On reconsideration, Cynergy primarily asserts that our prior decision materially erred when it concluded that the VA’s exchanges with offerors did not constitute discussions.  According to the protester, had our Office correctly found that the exchanges at issue constituted discussions, we would have concluded that the VA was required to reopen discussions with Cynergy.  This is so because the deficiency, which ultimately led to its exclusion, existed in its initial quotation, but the deficiency was never raised with Cynergy during the round of discussions the protester argues the agency conducted with offerors.  Having failed to disclose this deficiency to the protester during the discussions process, Cynergy argues its discussions were inherently defective and not meaningful.  According to Cynergy, the only way for the agency to correct this error was for the agency to reopen discussions with Cynergy as part of its corrective action.  See Req. for Reconsideration at 22 (citing our decision in DevTech Sys., Inc., B‑284860.2, Dec. 20, 2000, 2001 CPD ¶ 11).

We deny the request.


The RFQ, issued on October 30, 2019, to holders of the National Aeronautics and Space Administration Solutions for Enterprise Wide Procurement (SEWP) V governmentwide acquisition contract, sought quotations for personal computers, laptops, monitors, docking stations, and incidental services.  Contracting Officer’s Statement (COS) ¶ 3.  The requirement was set aside for service-disabled veteran-owned small businesses, and contemplated the issuance of a delivery order to the lowest-priced, responsive, responsible vendor whose quotation conformed to the terms of the RFQ.  Agency Report (AR), Tab 4, RFQ at 85.  The procurement here was conducted under the provisions of Federal Acquisition Regulation (FAR) subpart 16.5.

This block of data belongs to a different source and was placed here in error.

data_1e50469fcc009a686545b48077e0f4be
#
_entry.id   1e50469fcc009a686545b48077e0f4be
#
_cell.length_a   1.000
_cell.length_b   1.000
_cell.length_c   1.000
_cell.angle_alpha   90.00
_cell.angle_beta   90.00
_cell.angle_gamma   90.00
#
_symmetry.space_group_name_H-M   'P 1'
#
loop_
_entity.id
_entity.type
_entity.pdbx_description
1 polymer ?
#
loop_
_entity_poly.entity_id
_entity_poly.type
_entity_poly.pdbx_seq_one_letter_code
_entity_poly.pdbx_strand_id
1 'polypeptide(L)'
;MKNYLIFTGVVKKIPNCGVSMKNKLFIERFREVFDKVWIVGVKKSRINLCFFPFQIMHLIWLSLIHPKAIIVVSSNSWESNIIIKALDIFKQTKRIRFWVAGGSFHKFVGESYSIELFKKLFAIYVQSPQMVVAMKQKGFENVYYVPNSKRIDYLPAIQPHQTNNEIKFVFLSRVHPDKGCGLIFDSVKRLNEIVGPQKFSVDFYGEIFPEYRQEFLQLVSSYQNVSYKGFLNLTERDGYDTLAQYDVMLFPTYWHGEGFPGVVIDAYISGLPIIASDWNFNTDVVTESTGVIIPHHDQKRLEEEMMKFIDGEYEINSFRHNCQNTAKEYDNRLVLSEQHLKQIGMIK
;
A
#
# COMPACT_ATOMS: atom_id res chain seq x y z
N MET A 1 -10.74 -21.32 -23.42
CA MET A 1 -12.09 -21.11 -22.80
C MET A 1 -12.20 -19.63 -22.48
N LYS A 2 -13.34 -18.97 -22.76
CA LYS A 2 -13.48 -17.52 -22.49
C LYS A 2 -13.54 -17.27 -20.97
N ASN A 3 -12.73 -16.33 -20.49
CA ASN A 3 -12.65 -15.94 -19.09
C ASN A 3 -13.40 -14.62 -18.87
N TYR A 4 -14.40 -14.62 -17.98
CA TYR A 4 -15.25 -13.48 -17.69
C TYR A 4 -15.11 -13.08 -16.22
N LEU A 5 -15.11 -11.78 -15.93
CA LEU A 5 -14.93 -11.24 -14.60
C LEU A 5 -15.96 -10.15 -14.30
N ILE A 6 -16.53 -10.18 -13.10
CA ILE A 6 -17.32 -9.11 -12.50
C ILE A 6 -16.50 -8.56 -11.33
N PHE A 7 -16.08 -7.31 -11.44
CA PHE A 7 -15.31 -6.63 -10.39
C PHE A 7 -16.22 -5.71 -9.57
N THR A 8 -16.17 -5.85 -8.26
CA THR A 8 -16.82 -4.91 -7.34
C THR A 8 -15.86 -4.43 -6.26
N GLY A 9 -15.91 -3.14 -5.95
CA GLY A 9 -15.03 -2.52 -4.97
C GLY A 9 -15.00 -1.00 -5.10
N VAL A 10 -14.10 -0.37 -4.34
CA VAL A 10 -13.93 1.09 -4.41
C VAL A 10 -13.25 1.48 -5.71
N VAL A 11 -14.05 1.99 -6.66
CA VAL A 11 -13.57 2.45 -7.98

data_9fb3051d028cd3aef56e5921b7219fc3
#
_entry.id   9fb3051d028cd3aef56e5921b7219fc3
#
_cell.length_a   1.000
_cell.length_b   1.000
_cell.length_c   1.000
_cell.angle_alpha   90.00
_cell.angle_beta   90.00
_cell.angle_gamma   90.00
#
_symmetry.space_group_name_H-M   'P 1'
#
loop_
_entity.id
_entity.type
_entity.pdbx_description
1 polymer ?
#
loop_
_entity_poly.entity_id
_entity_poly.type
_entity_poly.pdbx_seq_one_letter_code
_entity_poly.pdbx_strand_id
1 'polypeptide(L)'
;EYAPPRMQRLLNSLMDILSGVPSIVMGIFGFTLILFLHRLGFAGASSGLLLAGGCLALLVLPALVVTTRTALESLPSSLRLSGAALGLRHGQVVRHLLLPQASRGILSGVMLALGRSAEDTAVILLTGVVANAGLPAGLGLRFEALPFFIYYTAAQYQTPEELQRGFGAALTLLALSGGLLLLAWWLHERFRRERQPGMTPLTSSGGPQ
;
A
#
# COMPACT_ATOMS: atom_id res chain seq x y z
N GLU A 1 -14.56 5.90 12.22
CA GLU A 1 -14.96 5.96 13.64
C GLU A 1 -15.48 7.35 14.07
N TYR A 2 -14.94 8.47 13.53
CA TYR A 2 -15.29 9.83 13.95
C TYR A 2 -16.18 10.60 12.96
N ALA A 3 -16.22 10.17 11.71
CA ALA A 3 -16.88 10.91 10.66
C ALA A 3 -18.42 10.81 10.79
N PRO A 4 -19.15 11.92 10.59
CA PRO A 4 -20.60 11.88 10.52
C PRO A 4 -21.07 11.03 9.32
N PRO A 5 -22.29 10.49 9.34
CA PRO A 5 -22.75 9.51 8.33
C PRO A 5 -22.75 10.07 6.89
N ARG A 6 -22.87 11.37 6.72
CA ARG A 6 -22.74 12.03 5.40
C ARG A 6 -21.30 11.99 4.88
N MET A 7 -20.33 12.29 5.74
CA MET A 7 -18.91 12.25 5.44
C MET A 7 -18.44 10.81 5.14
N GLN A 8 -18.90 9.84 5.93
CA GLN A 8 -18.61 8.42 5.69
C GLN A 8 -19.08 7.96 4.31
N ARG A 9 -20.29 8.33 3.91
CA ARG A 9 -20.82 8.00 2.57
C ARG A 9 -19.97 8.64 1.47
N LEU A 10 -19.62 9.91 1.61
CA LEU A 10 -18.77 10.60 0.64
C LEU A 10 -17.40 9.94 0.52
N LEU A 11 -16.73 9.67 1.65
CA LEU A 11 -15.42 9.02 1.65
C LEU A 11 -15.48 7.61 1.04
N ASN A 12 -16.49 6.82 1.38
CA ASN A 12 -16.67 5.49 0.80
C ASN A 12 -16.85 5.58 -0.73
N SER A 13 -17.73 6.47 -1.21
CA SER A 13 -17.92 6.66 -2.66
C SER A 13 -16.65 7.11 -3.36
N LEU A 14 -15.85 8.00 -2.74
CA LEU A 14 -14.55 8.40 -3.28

As discussed in detail in our prior decision, the RFQ included multiple material technical requirements, including the requirement that proposed products be Electronic Product Environmental Assessment Tool (EPEAT) Bronze registered.  See Cynergy Prof. Sys., LLC, supra, at 2-3.  In order to demonstrate compliance with the RFQ’s minimum technical requirements, including the EPEAT requirement, offerors were required to complete a specification compliance matrix that was included as attachment A to the RFQ.  The specification compliance matrix required vendors to provide the make, model, and part numbers for each proposed product, along with the “technical specifications or confirmation that the device meets the minimum requirements in the cells associated with the minimum requirements.”  AR, Tab 5, Specification Compliance Matrix, “Instructions” Tab, cell E:11.  Relevant here, Cynergy represented that its proposed 32” Samsung monitor exceeded the minimum EPEAT Bronze requirement.  AR, Tab 20, Cynergy Specification Compliance Matrix, “Monitors Adjustable” Tab, cell G:18.

The VA ultimately received a total of 11 quotations from nine SEWP contract holders.  COS ¶ 9.  Based on initial evaluations, the agency concluded that clarifications/ exchanges with the vendors were needed to supplement the information received in quotations.  See AR, Tab 21, Exchanges with Cynergy; Tab 22, Exchanges with Colossal.  Subsequently, after receipt and review of all clarifications, and evaluating quotations, on December 13, the agency made an award to Cynergy.  COS ¶ 22. On December 24, another competitor, Colossal, protested to our Office the issuance of the order to Cynergy (B‑418367), arguing that the award was improper because Cynergy’s proposed Samsung 32’’ monitor was not on the EPEAT registry.